severe impairments: degenerative joint disease in the hip and
ankle; blind left eye; and chronic obstructive pulmonary
disease. Id. The ALJ found that Wiseman did not have
an impairment or combination of impairments that meets or
equals in severity the requirements of any impairment listed
in 20 C.F.R. Part 404, Subpart P, Appendix 1. (Tr. 22.)
Wiseman's RFC, the ALJ stated:
After careful consideration of the entire record, the
undersigned finds that the claimant has the residual
functional capacity to perform light work as defined in 20
CFR 404.1567(b) and 416.967(b) except he requires a sit/stand
option allowing him to sit or stand alternatively at will
provided he is not off task for more than 10 percent of the
work period. He cannot climb ladders, ropes, or scaffolds. He
can occasionally climb ramps or stairs. He can occasionally
stoop, kneel, crouch, and crawl. He must avoid concentrated
exposure to poorly ventilated areas. He must avoid all use of
hazardous machinery, defined as unshielded, moving machinery
and all exposure to unprotected heights. He is limited to
occupations that do not require peripheral acuity. He is
limited to occupations with no strict production quota with
the emphasis being on a per shift, rather than a per hour
basis. Meaning, the employer requires so many widgets per day
versus so many widgets per hour.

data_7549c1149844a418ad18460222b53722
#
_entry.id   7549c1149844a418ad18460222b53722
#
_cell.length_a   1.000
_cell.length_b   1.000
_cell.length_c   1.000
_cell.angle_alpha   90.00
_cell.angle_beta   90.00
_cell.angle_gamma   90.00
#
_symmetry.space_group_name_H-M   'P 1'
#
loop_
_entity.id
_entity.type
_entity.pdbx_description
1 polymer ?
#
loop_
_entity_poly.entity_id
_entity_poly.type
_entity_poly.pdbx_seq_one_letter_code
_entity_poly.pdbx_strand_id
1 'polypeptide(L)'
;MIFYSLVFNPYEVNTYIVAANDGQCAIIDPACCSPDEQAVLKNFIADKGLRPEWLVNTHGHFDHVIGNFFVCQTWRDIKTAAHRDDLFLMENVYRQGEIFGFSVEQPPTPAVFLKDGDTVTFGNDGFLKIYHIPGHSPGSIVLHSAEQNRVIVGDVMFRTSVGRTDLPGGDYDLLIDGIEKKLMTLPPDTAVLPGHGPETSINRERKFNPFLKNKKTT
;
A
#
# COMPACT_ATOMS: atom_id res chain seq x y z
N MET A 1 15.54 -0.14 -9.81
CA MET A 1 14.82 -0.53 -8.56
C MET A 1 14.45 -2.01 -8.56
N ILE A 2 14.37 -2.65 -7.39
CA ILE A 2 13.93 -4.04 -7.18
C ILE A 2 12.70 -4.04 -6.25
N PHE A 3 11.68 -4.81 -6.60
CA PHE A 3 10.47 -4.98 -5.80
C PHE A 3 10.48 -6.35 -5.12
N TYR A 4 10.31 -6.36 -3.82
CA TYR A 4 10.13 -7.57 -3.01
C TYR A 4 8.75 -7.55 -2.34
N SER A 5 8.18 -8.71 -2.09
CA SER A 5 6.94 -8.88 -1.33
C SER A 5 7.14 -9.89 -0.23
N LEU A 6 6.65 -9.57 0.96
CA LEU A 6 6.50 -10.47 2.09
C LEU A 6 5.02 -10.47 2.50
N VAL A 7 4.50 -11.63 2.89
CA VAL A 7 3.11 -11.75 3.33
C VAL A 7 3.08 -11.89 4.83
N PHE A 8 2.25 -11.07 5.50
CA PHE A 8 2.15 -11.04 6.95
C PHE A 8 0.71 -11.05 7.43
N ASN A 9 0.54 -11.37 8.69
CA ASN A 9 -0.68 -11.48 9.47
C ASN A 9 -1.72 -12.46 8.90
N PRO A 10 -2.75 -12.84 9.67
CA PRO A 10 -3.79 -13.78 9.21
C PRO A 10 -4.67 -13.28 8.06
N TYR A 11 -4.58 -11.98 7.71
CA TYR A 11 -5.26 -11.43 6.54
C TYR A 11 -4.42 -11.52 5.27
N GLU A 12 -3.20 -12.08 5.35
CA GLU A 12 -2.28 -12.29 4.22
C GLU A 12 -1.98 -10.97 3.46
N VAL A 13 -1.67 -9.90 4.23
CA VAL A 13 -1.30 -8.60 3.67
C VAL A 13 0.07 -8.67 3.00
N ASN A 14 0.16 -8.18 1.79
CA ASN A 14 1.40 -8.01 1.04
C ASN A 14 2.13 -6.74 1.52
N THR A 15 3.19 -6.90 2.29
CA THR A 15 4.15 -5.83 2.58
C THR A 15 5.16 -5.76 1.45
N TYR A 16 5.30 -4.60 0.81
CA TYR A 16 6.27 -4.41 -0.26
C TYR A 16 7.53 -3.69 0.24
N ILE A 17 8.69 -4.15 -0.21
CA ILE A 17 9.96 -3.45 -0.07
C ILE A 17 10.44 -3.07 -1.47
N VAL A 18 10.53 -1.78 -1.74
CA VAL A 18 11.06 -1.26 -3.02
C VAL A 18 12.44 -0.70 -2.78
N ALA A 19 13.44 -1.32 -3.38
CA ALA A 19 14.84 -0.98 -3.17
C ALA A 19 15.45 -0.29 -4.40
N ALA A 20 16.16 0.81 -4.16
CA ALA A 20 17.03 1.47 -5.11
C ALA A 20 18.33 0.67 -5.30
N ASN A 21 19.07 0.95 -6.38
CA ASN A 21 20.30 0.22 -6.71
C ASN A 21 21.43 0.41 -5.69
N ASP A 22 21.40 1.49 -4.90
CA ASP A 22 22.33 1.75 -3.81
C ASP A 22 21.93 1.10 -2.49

found that Wiseman's allegations regarding his
limitations were not entirely credible. (Tr. 24.) In
determining Wiseman's RFC, the ALJ indicated that he was
assigning “partial weight” to the opinion of
consultative examiner Dennis A. Velez, M.D. Id. The
ALJ assigned “little weight” to the opinion of
treating physician, Aaron M. Trone, D.O. (Tr. 25.)
further found that Wiseman is unable to perform any past
relevant work. (Tr. 26.) The ALJ noted that a vocational
expert testified that Wiseman could perform jobs existing in
significant numbers in the national economy, such as garment
sorter, folding machine operator, and lens matcher. (Tr. 27.)
The ALJ therefore concluded that Wiseman has not been under a
disability, as defined in the Social Security Act, from June
8, 2012, through the date of the decision. Id.
ALJ's final decision reads as follows:
Based on the application for a period of disability and
disability insurance benefits protectively filed on March 4,
2013, the claimant is not disabled as defined in sections
216(i) and 223(d) of the Social Security Act.
Based on the application for supplemental security income
filed on March 4, 2013, the claimant is not disabled under
section 1614(a)(3)(A) of the Social Security Act.
Standard of Review
decision of the Commissioner must be affirmed if it is
supported by substantial evidence on the record as a whole.
42 U.S.C. § 405(g); Richardson v. Perales, 402
U.S. 389, 401 (1971); Estes v. Barnhart, 275 F.3d
722, 724 (8th Cir. 2002). Substantial evidence is less than a
preponderance of the evidence, but enough that a reasonable
person would find it adequate to support the conclusion.
Johnson v. Apfel, 240 F.3d 1145, 1147 (8th Cir.
2001). This “substantial evidence test, ”
however, is “more than a mere search of the record for
evidence supporting the Commissioner's findings.”
Coleman v. Astrue, 498 F.3d 767, 770 (8th Cir. 2007)
(internal quotation marks and citation omitted).
“Substantial evidence on the record as a whole . . .
requires a more scrutinizing analysis.” Id.
(internal quotation marks and citations omitted).
determine whether the Commissioner's decision is
supported by substantial evidence on the record as a whole,
the Court must review ...